Mercer University and the Bibb County Sheriff's Office are still looking for the man who fired six shots at some students on the edge of campus Wednesday.

Days later, some students still say the school didn't warn them fast enough.

So are schools required to send emergency warnings, and if so, did Mercer officials take too long to issue theirs?

We set out to Verify it.

To do so, we talked to campus police officials at several Central Georgia colleges and universities including Georgia College's Chief of Police Don Challis.

We also examined the federal Department of Education's 2016 handbook for campus safety and security reporting.

This is what we found out.

Phones buzzed all over Mercer's campus Wednesday night. School officials had a warning for students.

"Mercer Bear Alert: shots fired, Linden Avenue area," read Mercer junior Geena Denton from a message on her phone.

Denton says that message didn't come soon enough.

"It was way too late -- 45 minutes (after the incident) when a suspect is running around with a gun," said.

Lt. Sean Defoe at the Bibb County Sheriff's office says dispatch was called about shots fired at Mercer Village at 10:03 p.m. They passed that information to Mercer Police, but Geena and her peers didn't receive any warning from school officials until 10:47 p.m.

"It's just, it's frustrating. It's a little bit scary," said Denton. "I have friends who live in that area who could have been walking around."

So are emergency alerts even required? According to the federal Department of Education's 2016 Handbook for Campus Safety and Security Reporting, the answer is yes.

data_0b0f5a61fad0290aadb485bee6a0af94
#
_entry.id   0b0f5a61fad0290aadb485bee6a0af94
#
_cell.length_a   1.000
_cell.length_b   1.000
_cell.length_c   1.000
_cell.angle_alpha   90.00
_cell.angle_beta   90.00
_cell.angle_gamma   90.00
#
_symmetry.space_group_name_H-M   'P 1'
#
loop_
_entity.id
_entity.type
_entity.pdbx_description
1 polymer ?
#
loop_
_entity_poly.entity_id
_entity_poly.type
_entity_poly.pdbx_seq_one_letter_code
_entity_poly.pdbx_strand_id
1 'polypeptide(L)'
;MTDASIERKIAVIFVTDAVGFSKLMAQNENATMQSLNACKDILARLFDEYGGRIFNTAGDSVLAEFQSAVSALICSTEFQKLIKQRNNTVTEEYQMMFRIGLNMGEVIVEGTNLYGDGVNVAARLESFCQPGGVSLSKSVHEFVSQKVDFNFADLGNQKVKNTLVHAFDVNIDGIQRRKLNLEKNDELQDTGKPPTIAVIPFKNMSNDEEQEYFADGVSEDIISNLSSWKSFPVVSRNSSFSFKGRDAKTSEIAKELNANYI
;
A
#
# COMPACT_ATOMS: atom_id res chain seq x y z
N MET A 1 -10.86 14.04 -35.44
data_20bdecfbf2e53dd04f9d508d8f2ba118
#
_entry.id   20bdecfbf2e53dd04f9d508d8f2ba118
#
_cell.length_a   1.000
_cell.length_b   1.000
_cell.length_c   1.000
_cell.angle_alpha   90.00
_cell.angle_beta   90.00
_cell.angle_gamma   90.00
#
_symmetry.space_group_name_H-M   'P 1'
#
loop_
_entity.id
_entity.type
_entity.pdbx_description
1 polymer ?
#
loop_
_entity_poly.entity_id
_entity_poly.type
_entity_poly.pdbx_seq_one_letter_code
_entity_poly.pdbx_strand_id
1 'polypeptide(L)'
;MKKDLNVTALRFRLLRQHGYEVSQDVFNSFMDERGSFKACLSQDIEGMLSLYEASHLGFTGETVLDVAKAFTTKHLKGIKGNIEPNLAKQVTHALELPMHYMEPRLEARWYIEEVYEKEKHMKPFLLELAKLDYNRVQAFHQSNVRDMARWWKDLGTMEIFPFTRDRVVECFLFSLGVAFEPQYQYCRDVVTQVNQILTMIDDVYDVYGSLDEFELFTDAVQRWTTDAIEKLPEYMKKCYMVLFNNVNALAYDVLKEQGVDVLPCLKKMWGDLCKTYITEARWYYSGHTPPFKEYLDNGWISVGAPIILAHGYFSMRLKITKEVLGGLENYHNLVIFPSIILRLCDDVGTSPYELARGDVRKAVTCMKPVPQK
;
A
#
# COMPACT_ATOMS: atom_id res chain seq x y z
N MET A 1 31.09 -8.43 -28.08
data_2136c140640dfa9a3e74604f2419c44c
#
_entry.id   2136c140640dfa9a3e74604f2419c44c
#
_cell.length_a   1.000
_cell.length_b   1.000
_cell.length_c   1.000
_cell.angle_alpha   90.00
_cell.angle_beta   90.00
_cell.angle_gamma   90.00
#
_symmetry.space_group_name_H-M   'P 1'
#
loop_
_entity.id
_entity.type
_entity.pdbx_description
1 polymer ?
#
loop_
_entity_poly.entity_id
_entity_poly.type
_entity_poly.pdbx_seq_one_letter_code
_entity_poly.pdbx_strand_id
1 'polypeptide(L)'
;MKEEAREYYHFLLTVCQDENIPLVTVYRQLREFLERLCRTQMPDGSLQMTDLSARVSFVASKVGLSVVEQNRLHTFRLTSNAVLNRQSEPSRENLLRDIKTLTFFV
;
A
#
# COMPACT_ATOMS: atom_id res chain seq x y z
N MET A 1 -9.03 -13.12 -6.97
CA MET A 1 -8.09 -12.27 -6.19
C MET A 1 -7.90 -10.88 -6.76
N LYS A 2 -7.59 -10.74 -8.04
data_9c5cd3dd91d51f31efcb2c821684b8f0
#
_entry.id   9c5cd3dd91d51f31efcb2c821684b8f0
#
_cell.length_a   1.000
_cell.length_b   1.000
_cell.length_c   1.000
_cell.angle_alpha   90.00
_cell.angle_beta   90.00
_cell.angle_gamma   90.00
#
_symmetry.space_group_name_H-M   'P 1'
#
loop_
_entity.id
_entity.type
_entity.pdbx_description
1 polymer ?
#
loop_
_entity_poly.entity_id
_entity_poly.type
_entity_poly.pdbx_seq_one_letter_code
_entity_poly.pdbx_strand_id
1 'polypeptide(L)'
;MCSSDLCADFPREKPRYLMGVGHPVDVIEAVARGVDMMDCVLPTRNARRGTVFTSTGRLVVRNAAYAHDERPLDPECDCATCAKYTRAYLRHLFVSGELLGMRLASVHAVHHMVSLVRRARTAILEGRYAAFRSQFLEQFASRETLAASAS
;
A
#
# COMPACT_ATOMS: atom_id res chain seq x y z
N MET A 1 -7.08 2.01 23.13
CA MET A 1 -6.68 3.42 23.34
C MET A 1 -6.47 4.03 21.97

Under the federal Clery Act, schools are required to alert the school community of a significant threat like an armed intruder on campus.

But how quickly should the notification go out?

The Department of Education says that should happen immediately once the incident is confirmed.

Don Challis, Chief of Police at Georgia College agrees.

He says it's "pretty straightforward: if there is an ongoing threat to life or property, then that goes out immediately."

The Department of Education's handbook even says that once campus police have confirmed a threat, they shouldn't wait to confirm all of the details before sending an initial alert.

Mercer's President on Wednesday said that 40-plus minute gap before the alert was too long.

Sophomore Jakob Denton hopes they'll come sooner.

"I think they definitely need to make that alert system, like, quicker," said Barton.

President William Underwood said he's asked for an outside review of why it took so long to send out that alert.